From the opening of the center in Stavanger. Left to right: Kjell Arne Jacobsen, SINTEF Petroleum Research, Aslaug Mikkelsen, University of Stavanger, Minister Tora Aasland, Anna Aabø, International Research Institute of Stavanger (IRIS) and professor Sigbjørn Sangesland, Norwegian University of Science and Technology . Photo: SINTEF / Alf Ove Hansen, Scanpix.
The Minister for Research and Higher Education, Tora Aasland welcomed this strategic alliance between the leading R&D groups in Trondheim and Stavanger and the oil companies.
In her speech the minister underlined that she has high expectations about the new research center for Drilling and Wells for Improved Recovery.
Referring to the Gulf of Mexico catastrophe
“ According to Norwegian authorities (NPD), further advances in drilling and wells are the most important areas to hinder the rapid decline in oil and gas production from the Norwegian Continental Shelf. Internationally the recent oil catastrophe in the Gulf of Mexico also underlines the importance of continued and reinforced focus on technology in drilling and wells in order to maintain and continue to improve safety for personnel and the environment in future oil and gas activities. Drilling and well technology should also provide the foundation required for the knowledge needed in future research into renewable sources such as geothermal energy", said Tora Aasland.
"We have high expectations"
The Minister underlined that the independent research organizations together with the universities in Trondheim and Stavanger play an important role internationally with more than 300 scientists in the petroleum sector and unique laboratories and full-scale facilities that have an R&D volume of about NOK 500 million a year in activities related to exploration and development of oil and gas resources.
“We have high expectations when these scientific research groups coordinate their resources with the major oil companies. The Government is positive to this initiative”, said Tora Aasland.
SINTEF with its headquarters in Trondheim, IRIS in Stavanger join forces with the Norwegian University of Science and Technologies (NTNU) in Trondheim and at the University of Stavanger in establishing the new Center. The Center is working on cooperation with leading international universities and research institutes.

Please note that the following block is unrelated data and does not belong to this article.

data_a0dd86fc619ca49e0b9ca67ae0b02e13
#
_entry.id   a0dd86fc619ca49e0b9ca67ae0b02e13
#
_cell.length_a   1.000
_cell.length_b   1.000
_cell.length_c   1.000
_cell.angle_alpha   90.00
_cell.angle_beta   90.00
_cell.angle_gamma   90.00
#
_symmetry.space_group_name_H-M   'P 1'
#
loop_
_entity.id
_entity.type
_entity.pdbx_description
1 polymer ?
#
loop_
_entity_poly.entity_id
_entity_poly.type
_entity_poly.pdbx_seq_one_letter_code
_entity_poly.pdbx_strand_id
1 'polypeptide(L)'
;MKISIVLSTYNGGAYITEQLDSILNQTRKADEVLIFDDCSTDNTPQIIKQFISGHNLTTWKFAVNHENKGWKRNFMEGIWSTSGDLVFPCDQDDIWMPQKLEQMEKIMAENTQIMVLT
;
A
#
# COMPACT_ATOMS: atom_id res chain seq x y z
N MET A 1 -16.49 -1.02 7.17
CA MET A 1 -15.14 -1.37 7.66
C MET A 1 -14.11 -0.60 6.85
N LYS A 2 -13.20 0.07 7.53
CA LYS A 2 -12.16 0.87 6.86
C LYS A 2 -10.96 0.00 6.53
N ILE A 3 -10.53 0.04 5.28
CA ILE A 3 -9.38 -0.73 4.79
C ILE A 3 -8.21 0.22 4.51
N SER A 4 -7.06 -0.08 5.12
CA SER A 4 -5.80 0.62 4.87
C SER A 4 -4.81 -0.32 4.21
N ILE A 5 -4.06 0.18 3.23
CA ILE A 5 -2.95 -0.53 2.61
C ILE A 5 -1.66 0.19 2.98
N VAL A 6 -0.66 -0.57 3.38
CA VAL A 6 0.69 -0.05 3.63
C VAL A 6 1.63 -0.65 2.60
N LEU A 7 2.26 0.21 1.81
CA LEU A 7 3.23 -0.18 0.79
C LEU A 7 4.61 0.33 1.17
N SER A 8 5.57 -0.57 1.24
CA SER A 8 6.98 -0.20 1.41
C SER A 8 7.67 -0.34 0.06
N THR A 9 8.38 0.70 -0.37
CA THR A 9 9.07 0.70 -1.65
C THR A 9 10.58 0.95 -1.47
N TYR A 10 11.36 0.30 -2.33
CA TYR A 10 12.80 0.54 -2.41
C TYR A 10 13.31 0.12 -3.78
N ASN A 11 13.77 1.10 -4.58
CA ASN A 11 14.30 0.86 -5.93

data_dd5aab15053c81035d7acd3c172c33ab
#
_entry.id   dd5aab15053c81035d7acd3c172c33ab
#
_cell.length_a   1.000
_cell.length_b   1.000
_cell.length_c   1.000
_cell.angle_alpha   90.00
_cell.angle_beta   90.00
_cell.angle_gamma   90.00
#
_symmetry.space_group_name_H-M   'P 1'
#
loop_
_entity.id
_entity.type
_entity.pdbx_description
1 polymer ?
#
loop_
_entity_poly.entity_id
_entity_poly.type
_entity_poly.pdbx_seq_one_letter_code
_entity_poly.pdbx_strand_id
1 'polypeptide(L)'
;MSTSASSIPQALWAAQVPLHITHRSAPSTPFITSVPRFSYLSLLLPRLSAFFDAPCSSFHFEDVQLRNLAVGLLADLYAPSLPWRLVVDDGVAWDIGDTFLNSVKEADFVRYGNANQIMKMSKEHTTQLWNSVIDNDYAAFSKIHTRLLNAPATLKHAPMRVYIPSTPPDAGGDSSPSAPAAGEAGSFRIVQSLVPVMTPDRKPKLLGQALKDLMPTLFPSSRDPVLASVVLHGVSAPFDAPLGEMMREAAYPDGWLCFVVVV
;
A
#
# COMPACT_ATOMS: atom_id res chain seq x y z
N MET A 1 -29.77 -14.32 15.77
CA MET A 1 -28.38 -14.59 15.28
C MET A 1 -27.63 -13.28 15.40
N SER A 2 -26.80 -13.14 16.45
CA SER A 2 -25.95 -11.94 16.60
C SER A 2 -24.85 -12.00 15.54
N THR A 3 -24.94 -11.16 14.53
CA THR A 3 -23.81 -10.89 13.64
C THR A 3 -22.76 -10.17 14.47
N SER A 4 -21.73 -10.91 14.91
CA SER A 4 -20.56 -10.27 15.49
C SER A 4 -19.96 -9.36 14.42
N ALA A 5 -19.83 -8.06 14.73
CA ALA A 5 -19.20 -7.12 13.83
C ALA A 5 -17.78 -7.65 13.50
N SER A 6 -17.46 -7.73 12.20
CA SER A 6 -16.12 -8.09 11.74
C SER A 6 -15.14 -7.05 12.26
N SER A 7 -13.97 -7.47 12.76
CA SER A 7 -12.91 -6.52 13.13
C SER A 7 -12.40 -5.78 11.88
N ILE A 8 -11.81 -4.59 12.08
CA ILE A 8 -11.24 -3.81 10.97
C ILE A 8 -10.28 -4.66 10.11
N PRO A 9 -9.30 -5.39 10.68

More than 50 % of the annual costs on the Norwegian Continental Shelf are related to drilling and wells. The annual cost of drilling and wells totals about NOK 75 billion (USD 12.5 billion).
The oil industry and the R&D institutes estimate that there is huge potential for financial savings. For example, during the drilling of wells it is estimated that over 40 % of the rig time can potentially bring significant savings and increase operational performance. This means avoiding the implicit problems in drilling and thereby giving improved safety.
Drilling and wells together with well architecture are the most important technologies for further improvement of the recovery rate in oil and gas fields. The average recovery rates for Norwegian oil fields are 46 %. The Center has the stated goal to work with the industry to raise this to 56 % at a first stage and on the long term, increase this to 66 % (or “Route 66”). There are significant economic gains here, a mere 1 % increase in recovery rates on the Norwegian Continental Shelf represents about NOK 100 -150 billion (USD 16-25 billion) in net value, according to NPD.
The founders of the Center will work in close cooperation with the authorities NPD, PTIL, MPE and the State oil company Petoro together with some of the major oil companies on the Norwegian Continental Shelf.